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Space Telescope Imaging Spectrograph Instrument Handbook for Cycle 22 > Chapter 11: Data Taking > 11.2 Exposure Sequences and Contemporaneous Calibrations

11.2
There are several instances when a series of associated STIS exposures (rather than a single exposure) will be taken. The data from these exposure sequences are generally processed as a single unit through the STScI calibration pipeline, with the scientific data from the multiple associated exposures appearing in a single file (for a high-level overview of the STIS calibration pipeline and the data product format see Chapter 15). While you do not have to specify that you plan a series of associated exposures in your Phase I proposal, it is helpful to know about these sequences when planning your proposal. In Phase II, once your proposal has been accepted and you are working on scheduling your observations, you will be able to see and use these sequences. All are generated from a single exposure logsheet line in your Phase II proposal.
We discuss several types of associated exposures below:
Automatic wavecal exposures taken with scientific data to allow calibration of the spectroscopic and spatial zero points.
CCD CR-SPLIT exposures taken to allow removal of cosmic rays in the scientific data during post-observation data processing.
In addition there are two types of contemporaneous calibration observations that observers may take with their scientific observations in special circumstances:
CCD fringe flats (CCDFLAT) which need to be taken for near-infrared (NIR) (λ>7500 Ć) observations in the grating modes if high ­signal-to-noise is required.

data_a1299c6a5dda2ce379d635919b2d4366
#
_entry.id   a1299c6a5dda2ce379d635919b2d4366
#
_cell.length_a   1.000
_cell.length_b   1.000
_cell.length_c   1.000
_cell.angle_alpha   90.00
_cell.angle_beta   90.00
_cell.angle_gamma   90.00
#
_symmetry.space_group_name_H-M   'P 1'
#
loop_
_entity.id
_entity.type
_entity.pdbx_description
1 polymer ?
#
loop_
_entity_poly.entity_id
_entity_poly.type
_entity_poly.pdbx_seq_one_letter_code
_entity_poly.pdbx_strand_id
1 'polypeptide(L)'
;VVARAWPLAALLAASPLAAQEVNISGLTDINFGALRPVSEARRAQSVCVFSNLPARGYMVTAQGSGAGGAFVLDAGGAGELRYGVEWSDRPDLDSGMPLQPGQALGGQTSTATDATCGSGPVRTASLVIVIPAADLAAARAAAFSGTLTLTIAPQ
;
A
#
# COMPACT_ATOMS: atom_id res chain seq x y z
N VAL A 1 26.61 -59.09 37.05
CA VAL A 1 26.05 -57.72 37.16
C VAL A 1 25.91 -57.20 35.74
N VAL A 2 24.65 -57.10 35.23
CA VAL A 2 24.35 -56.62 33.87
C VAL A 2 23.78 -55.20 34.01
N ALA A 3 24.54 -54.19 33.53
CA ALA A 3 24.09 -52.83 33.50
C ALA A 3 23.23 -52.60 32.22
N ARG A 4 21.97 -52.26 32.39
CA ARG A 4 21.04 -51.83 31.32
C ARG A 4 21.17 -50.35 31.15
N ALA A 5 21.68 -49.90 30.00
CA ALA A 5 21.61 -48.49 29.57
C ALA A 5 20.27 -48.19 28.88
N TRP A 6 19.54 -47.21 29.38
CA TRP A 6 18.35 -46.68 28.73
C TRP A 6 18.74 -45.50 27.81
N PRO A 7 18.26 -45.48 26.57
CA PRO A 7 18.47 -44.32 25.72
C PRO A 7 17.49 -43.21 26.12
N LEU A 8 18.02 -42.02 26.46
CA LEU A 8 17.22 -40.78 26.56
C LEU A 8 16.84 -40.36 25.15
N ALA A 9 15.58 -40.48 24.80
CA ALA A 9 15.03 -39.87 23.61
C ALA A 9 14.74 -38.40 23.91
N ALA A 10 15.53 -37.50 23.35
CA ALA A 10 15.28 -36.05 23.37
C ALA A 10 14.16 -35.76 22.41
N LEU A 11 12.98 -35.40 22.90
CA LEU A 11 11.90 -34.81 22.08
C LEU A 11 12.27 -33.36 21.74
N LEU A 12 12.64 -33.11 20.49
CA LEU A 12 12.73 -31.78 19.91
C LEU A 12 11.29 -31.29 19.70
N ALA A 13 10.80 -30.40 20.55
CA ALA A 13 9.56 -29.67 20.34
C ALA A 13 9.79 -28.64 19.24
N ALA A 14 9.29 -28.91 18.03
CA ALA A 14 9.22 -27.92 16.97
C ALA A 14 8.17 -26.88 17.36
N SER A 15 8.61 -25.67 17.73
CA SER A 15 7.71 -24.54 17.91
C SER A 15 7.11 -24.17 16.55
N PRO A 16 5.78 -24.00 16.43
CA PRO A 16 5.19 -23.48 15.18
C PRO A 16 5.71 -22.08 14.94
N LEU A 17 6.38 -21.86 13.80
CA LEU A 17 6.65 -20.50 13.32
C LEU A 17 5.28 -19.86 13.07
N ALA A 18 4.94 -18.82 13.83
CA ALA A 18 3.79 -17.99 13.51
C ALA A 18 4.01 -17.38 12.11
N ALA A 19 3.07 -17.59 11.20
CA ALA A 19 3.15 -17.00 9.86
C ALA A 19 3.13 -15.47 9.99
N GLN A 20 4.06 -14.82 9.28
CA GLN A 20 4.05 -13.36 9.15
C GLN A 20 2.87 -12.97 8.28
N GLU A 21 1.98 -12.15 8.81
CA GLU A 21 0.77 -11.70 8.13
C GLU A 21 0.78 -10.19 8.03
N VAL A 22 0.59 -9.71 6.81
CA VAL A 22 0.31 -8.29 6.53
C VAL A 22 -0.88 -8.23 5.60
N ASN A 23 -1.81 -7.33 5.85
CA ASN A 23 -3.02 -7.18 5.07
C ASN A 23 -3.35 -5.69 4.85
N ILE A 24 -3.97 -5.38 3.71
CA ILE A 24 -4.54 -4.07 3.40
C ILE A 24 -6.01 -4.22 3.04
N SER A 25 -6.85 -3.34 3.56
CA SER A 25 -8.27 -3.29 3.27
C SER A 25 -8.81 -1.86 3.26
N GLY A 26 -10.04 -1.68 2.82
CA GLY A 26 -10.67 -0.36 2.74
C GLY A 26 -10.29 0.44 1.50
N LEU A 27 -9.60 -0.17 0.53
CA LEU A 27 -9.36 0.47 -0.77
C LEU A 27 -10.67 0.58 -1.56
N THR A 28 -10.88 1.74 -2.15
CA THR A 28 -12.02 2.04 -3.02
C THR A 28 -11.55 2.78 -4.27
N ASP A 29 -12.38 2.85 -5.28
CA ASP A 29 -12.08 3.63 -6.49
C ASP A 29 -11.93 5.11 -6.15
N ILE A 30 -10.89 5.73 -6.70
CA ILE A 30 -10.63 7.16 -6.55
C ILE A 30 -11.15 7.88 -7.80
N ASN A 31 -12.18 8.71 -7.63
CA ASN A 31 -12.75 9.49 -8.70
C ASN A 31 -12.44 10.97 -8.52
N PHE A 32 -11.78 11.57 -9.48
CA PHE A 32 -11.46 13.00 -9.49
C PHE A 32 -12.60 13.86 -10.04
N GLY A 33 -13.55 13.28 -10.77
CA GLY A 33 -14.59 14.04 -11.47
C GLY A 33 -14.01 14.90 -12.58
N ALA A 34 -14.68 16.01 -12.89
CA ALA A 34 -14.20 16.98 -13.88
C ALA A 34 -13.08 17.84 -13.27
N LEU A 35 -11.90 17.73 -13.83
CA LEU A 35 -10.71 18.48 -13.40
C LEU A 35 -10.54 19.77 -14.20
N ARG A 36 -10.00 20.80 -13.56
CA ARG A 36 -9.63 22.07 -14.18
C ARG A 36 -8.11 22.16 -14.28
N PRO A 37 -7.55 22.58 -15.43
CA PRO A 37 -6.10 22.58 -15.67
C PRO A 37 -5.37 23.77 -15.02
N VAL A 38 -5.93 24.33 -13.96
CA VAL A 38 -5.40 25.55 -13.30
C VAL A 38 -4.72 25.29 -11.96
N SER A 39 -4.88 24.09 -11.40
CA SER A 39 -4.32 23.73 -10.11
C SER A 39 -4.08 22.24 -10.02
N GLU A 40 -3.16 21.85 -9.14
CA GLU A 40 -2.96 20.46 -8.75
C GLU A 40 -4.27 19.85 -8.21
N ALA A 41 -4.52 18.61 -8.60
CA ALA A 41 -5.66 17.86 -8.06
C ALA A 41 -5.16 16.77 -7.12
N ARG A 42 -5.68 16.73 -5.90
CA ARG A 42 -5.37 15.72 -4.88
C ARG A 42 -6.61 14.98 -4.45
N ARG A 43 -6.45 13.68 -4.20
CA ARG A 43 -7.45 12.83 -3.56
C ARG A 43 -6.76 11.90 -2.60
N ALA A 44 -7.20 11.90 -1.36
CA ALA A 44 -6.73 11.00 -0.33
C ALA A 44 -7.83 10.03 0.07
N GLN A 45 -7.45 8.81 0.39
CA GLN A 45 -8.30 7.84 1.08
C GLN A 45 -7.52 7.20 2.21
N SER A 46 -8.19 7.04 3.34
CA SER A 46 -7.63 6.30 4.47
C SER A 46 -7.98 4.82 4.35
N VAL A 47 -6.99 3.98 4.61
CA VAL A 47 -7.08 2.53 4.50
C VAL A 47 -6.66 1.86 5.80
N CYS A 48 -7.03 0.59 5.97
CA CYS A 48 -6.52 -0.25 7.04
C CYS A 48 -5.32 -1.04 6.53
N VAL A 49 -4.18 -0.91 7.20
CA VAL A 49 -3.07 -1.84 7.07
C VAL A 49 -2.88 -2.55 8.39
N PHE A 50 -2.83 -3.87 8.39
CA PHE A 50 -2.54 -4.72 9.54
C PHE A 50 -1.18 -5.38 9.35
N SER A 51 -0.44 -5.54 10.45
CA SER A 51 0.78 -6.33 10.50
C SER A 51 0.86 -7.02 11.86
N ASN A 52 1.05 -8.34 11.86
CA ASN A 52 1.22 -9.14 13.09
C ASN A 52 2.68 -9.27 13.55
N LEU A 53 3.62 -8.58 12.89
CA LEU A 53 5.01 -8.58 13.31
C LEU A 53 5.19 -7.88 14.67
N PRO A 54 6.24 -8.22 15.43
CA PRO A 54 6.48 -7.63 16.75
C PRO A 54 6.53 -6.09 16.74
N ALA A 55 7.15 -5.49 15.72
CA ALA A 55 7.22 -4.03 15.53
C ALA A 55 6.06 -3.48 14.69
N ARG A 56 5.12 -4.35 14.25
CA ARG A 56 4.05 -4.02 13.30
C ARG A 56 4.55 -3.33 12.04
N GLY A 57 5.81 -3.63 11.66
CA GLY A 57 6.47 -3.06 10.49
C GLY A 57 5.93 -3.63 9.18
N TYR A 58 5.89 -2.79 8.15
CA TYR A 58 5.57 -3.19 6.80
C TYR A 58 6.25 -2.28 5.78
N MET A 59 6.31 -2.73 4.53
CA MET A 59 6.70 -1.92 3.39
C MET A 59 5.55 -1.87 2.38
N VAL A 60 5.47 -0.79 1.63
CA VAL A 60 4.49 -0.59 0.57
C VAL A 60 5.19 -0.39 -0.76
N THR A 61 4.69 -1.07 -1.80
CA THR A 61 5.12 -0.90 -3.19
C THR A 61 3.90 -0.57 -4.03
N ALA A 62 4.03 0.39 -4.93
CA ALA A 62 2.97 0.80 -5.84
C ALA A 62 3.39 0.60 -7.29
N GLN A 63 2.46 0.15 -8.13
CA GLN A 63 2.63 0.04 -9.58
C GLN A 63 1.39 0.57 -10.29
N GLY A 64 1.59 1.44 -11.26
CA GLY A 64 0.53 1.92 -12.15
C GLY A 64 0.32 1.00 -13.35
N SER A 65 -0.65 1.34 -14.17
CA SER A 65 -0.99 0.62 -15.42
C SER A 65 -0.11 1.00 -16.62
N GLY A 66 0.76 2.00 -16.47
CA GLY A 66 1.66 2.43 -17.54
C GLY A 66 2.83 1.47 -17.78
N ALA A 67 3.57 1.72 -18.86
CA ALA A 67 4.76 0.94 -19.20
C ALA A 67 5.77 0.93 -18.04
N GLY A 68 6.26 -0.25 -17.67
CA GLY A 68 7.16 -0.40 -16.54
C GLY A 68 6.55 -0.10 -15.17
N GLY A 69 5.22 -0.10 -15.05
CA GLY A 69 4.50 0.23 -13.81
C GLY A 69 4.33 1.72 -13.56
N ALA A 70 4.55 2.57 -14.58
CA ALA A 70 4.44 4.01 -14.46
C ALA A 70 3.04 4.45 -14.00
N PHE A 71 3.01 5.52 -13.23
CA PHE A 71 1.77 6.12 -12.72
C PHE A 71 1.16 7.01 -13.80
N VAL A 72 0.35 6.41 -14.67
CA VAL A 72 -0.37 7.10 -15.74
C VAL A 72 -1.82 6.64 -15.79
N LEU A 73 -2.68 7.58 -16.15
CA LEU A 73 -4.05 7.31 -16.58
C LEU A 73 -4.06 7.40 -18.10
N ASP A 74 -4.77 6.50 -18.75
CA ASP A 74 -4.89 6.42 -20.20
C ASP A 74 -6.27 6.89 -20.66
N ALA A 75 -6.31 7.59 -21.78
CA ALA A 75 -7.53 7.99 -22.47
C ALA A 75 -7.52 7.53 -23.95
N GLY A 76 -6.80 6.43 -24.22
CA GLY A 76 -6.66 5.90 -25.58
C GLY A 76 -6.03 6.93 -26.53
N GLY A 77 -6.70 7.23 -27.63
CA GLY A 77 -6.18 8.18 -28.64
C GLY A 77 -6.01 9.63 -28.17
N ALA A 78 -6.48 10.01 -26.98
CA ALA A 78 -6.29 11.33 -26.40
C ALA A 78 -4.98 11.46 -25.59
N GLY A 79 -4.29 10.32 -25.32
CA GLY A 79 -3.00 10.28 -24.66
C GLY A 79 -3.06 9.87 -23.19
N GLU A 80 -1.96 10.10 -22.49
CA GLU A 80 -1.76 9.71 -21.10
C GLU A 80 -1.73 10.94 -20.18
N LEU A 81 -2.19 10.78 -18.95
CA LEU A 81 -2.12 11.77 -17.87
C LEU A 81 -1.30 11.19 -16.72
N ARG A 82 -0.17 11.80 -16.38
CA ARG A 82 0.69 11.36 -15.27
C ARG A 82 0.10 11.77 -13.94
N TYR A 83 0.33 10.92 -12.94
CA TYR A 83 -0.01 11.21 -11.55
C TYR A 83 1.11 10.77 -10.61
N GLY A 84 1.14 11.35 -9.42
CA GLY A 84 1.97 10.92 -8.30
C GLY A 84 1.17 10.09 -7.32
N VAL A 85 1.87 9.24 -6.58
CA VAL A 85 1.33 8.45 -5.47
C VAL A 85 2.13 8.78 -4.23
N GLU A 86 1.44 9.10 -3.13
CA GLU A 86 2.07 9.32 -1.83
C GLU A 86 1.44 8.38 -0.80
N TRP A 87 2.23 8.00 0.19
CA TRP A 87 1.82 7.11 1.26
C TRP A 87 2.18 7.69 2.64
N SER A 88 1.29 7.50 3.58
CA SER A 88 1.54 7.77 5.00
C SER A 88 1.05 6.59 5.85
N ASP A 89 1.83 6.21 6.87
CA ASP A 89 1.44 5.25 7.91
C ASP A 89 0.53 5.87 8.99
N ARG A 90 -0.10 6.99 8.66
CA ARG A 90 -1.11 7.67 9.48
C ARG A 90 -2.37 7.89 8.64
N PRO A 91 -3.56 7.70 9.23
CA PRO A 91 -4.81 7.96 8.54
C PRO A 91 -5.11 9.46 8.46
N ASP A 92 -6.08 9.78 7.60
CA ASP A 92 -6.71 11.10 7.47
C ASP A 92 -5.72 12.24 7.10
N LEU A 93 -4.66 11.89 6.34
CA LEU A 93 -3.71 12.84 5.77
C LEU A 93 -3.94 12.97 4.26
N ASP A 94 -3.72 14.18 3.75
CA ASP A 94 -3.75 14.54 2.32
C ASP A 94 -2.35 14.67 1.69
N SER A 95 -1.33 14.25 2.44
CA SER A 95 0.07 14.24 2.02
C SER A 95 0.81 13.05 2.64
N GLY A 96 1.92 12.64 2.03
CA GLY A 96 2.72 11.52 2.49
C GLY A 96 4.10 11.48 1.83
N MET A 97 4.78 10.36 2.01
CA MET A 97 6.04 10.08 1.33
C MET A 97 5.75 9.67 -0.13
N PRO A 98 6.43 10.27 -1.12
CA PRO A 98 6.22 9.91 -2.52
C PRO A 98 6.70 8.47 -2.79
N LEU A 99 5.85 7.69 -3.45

11.2.1 Auto-Wavecals
The STIS optical path from source to detector passes through the aperture (slit) wheel (where the filters for imaging also are housed) and then reflects from one of the elements mounted on the Mode Selection Mechanism (MSM) which houses the first-order gratings, the prism, the cross-dispersers for use with the echelles, and the mirrors for imaging work (see Figure 3.1). Lack of repeatability in the MSM causes the center of the spectrogram (as defined by the aperture and wavelength centers) to fall on a slightly different detector location each time there is a movement of the MSM (the MSM-induced offsets in dispersion and the spatial direction have been measured to be ±3 pixels or less). In addition, for MAMA first order spectrographic observations, the aperture location on the detector is deliberately shifted each month to ensure equalization of extracted charge across the detector.
To allow calibration of the zero point of the aperture location and the zero point of the wavelength scale for spectroscopic observations, a line lamp observation (so called wavecal) is taken automatically each time the MSM is moved. In addition, if a series of exposures or a single long exposure is taken at a single MSM setting, then an additional wavecal will automatically be taken when there is a pause in data taking if 40 minutes of exposure time has passed since the previous wavecal. Here, 40 minutes is the time constant for thermal changes which might affect the wavelength accuracy. Testing in orbit has shown that in extreme conditions (when there is a swing from hot to cold), worst-case thermal shifts of roughly 0.3 pix/hr can be seen; however, monitoring shows that under typical observing conditions, thermal drifts are of the order of 0.1 pix/hr (see also the Monitoring page on the STIS website).